Cell and Tissue Research

, Volume 330, Issue 1, pp 63–74

Induction of claudins in passaged hTERT-transfected human nasal epithelial cells with an extended life span

Authors

  • Makoto Kurose
    • Department of OtolaryngologySapporo Medical University School of Medicine
    • Department of PathologySapporo Medical University School of Medicine
    • Department of PathologySapporo Medical University School of Medicine
  • Jun-ichi Koizumi
    • Department of OtolaryngologySapporo Medical University School of Medicine
    • Department of PathologySapporo Medical University School of Medicine
  • Ryuta Kamekura
    • Department of OtolaryngologySapporo Medical University School of Medicine
    • Department of PathologySapporo Medical University School of Medicine
  • Takafumi Ninomiya
    • Departments of AnatomySapporo Medical University School of Medicine
  • Masaki Murata
    • Department of PathologySapporo Medical University School of Medicine
  • Shingo Ichimiya
    • Department of PathologySapporo Medical University School of Medicine
  • Makoto Osanai
    • Department of PathologySapporo Medical University School of Medicine
  • Hideki Chiba
    • Department of PathologySapporo Medical University School of Medicine
  • Tetsuo Himi
    • Department of OtolaryngologySapporo Medical University School of Medicine
  • Norimasa Sawada
    • Department of PathologySapporo Medical University School of Medicine
Regular Article

DOI: 10.1007/s00441-007-0453-z

Cite this article as:
Kurose, M., Kojima, T., Koizumi, J. et al. Cell Tissue Res (2007) 330: 63. doi:10.1007/s00441-007-0453-z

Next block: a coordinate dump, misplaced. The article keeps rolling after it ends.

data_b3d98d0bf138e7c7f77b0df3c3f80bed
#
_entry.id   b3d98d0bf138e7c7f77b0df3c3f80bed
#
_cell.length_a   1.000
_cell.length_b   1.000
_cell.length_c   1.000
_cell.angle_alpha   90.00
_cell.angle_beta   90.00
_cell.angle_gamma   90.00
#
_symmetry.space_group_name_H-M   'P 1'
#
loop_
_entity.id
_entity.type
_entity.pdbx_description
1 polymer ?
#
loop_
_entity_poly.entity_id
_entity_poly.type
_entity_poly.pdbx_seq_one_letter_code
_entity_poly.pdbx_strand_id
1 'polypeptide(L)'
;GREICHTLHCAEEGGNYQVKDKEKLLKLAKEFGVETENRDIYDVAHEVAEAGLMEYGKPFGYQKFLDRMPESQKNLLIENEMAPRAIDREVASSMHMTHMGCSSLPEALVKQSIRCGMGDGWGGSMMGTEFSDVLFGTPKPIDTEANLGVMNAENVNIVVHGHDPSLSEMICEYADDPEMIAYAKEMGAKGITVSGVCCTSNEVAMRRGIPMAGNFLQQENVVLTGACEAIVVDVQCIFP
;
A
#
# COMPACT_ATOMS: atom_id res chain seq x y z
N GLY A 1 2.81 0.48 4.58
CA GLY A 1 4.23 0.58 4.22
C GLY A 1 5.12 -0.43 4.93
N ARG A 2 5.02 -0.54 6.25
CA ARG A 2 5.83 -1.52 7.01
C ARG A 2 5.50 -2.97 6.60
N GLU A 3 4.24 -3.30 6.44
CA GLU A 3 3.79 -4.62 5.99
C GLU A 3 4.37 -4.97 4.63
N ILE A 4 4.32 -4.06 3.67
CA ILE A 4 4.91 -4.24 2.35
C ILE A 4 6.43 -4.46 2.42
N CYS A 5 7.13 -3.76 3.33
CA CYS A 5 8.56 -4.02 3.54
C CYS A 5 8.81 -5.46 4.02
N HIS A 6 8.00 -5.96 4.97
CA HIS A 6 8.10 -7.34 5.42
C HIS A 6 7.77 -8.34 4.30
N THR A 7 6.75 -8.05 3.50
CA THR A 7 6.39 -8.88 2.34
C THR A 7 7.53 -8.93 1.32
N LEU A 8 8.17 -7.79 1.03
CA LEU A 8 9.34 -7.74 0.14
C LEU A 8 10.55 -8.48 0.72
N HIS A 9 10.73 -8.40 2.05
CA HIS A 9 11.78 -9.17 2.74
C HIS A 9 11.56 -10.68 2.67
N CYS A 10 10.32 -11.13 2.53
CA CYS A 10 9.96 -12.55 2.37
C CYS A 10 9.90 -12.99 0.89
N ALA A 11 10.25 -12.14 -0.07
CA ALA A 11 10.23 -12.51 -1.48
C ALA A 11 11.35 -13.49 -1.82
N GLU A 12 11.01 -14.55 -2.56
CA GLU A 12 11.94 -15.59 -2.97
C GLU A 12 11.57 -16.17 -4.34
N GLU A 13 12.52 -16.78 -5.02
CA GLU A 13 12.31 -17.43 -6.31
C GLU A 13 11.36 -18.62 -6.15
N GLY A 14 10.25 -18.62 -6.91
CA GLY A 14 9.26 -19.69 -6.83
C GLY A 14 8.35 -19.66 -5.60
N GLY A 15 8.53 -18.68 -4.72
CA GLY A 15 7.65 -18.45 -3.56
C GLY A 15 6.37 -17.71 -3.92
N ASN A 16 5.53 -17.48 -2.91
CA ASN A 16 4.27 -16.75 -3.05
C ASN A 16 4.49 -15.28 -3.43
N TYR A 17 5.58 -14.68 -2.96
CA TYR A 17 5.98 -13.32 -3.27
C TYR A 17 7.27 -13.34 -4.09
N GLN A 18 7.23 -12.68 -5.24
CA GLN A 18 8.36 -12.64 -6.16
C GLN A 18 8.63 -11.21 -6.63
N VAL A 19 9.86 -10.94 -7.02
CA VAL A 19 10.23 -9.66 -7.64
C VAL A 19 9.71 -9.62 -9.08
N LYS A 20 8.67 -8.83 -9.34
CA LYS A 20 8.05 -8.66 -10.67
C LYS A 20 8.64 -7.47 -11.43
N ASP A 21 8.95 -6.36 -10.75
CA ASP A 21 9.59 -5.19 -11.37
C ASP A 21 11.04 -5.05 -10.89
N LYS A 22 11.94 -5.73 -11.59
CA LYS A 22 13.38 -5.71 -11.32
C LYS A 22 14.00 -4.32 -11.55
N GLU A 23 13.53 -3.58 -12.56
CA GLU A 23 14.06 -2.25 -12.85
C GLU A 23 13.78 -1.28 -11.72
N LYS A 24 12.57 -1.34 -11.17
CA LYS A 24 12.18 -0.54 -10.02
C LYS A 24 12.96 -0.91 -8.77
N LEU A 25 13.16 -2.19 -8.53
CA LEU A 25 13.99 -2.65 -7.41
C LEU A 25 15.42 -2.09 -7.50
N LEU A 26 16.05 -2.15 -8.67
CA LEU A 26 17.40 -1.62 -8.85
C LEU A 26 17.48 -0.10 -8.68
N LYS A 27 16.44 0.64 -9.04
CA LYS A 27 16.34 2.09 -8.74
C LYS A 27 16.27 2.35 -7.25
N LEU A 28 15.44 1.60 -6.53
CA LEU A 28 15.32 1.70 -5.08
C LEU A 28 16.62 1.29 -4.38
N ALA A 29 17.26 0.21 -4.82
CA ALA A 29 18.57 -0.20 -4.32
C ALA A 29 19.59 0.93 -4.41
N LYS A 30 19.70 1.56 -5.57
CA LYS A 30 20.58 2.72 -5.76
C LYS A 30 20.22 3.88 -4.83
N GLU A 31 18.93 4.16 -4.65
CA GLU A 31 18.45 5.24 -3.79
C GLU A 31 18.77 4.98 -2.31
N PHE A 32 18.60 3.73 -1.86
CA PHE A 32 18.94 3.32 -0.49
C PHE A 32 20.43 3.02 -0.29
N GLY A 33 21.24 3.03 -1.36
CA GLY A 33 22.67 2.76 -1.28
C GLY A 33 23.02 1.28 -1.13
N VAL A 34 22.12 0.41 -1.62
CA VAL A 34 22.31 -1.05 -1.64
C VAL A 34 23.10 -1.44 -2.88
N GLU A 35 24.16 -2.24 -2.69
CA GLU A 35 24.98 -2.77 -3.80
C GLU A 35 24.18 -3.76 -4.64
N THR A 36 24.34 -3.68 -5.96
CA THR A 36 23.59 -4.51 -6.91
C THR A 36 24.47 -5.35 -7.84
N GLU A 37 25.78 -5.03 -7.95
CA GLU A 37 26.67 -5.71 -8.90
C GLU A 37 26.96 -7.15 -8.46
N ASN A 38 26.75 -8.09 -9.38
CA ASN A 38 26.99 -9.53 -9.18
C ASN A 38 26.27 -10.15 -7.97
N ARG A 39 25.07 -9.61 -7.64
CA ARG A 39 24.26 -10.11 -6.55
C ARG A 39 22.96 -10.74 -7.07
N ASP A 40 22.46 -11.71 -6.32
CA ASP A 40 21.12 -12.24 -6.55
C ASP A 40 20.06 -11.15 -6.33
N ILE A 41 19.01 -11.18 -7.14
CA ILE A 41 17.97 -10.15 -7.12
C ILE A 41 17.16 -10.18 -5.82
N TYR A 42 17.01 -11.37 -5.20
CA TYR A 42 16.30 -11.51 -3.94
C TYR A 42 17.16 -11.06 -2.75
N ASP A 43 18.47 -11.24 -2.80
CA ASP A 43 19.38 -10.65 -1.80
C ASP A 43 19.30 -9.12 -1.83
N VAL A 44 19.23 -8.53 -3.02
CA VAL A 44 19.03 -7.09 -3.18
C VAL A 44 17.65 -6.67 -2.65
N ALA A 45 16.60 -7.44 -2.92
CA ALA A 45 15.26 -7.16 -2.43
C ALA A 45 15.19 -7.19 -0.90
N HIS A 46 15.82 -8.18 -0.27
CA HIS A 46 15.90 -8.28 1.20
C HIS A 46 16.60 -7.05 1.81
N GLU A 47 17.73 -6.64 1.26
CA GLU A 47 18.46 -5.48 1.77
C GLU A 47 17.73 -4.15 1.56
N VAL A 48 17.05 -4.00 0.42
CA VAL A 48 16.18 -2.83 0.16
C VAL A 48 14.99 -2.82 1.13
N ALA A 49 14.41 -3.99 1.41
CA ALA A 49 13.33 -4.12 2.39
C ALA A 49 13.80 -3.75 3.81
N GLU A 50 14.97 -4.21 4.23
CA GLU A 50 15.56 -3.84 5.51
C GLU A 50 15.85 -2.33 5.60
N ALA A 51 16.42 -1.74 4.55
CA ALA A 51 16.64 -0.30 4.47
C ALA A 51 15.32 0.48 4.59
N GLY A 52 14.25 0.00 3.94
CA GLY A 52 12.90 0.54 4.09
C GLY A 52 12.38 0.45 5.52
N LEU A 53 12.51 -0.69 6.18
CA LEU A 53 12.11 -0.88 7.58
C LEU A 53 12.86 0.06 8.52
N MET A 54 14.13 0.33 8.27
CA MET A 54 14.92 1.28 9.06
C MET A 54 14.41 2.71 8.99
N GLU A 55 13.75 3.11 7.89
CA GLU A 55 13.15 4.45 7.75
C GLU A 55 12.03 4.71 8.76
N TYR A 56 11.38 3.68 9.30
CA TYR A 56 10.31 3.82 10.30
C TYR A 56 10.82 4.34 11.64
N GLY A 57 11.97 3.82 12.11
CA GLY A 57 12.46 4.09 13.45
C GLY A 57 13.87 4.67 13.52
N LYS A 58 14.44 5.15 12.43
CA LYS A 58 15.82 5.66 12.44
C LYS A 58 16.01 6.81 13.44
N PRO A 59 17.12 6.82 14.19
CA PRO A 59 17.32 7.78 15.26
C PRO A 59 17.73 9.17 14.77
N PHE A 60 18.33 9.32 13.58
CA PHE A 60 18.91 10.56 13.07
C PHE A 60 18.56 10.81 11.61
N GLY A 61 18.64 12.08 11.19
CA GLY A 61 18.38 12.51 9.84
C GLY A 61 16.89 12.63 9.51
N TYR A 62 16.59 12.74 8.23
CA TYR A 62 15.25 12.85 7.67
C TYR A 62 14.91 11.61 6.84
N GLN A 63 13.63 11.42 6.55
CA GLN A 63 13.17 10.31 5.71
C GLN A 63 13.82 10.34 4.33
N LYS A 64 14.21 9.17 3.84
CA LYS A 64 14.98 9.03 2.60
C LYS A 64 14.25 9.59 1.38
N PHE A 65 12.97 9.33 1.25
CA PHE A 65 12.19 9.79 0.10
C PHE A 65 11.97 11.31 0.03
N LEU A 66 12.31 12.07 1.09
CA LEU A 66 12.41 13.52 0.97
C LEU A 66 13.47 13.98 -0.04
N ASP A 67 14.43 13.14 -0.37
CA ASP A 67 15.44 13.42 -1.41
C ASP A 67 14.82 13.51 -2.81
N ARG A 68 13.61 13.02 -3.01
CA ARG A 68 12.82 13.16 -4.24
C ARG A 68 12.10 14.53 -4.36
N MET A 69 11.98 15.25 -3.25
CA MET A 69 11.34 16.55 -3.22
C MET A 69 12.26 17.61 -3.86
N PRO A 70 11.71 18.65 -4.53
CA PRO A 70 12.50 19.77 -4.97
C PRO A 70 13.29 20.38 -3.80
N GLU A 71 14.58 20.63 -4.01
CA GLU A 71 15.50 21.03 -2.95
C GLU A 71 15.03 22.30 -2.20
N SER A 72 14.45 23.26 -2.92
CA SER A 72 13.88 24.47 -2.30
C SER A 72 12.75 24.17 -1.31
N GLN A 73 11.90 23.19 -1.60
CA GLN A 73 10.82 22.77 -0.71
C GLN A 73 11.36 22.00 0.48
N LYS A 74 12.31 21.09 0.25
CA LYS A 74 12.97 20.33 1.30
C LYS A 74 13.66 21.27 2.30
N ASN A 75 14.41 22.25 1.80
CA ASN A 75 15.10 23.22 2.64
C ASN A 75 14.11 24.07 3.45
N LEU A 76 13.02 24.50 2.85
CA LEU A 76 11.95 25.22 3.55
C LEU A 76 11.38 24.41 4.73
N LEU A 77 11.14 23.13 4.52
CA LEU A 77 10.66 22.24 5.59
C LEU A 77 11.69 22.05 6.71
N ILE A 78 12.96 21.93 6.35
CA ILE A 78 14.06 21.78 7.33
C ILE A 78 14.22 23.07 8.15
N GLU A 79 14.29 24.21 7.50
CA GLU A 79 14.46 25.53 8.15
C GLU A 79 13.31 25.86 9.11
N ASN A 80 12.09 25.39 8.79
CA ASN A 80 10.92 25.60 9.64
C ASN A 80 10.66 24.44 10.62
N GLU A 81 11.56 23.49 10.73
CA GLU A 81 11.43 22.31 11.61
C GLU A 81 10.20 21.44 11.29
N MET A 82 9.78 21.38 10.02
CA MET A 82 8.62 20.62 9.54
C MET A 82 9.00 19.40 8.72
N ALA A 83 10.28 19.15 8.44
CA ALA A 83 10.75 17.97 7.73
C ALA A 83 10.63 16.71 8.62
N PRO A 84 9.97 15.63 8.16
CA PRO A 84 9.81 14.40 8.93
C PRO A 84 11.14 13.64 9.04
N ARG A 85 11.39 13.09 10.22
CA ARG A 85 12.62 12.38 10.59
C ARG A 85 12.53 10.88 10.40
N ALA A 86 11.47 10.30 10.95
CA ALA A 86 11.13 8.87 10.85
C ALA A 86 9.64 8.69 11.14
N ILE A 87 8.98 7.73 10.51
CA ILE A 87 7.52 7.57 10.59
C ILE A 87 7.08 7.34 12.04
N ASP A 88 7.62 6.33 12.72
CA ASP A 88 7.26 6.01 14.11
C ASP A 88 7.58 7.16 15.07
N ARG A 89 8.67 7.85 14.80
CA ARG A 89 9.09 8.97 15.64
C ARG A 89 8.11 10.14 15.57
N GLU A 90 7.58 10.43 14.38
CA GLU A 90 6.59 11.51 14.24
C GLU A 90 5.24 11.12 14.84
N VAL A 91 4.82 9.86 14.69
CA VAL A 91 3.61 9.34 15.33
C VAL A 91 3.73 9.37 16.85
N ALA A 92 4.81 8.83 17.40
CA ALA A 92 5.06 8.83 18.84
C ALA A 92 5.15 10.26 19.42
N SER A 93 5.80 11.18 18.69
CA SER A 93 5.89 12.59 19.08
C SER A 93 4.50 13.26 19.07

Abstract

The epithelial barrier of the upper respiratory tract, such as that of the nasal mucosa, plays a crucial role in host defense. The epithelial barrier is regulated in large part by the apical-most intercellular junctions, referred to as tight junctions. However, the mechanisms regulating of tight junction barrier in human nasal epithelial cells remain unclear because the proliferation and storage of epithelial cells in primary cultures are limited. In the present study, we introduced the catalytic component of telomerase, the hTERT gene, into primary cultured human nasal epithelial cells and examined the properties of the transfectants, including their expression of tight junctions, compared with primary cultures. The ectopic expression of hTERT in the epithelial cells resulted in adequate growth potential and a longer lifespan of the cells. The properties of the passaged hTERT-transfected cells including tight junctions were similar to those of the cells in primary cultures. The barrier function in the transfectants after treatment with 10% FBS was significantly enhanced with increases of integral tight junction proteins claudin-1 and -4. When the transfectants were treated with TGF-β, which is assosciated with nasal polyposis and chronic rhinosinusitis, upregulation of only claudin-4 was observed, without a change of barrier function. In human nasal epithelial cells, the claudins may be important for barrier function and a novel target for a drug-delivery system. Our results indicate that hTERT-transfected human nasal epithelial cells with an extended lifespan can be used as an indispensable and stable model for studying the regulation of claudins in human nasal epithelium.

Keywords

hTERTTight junctionsClaudinsTGF-βNasal epithelial cellsHuman

Introduction

The epithelial barrier of the upper respiratory tract, which is the first site of exposure to inhaled antigens, plays a crucial role in host defense in terms of innate immunity. The epithelium of the upper respiratory tract, such as that of the nasal mucosa, forms a continuous barrier against a wide variety of exogenous antigens (Herard et al. 1996; Van Kempen et al. 2000). The epithelial barrier is regulated in large part by the apical-most intercellular junctions, referred to as tight junctions (Schneeberger and Lynch 1992).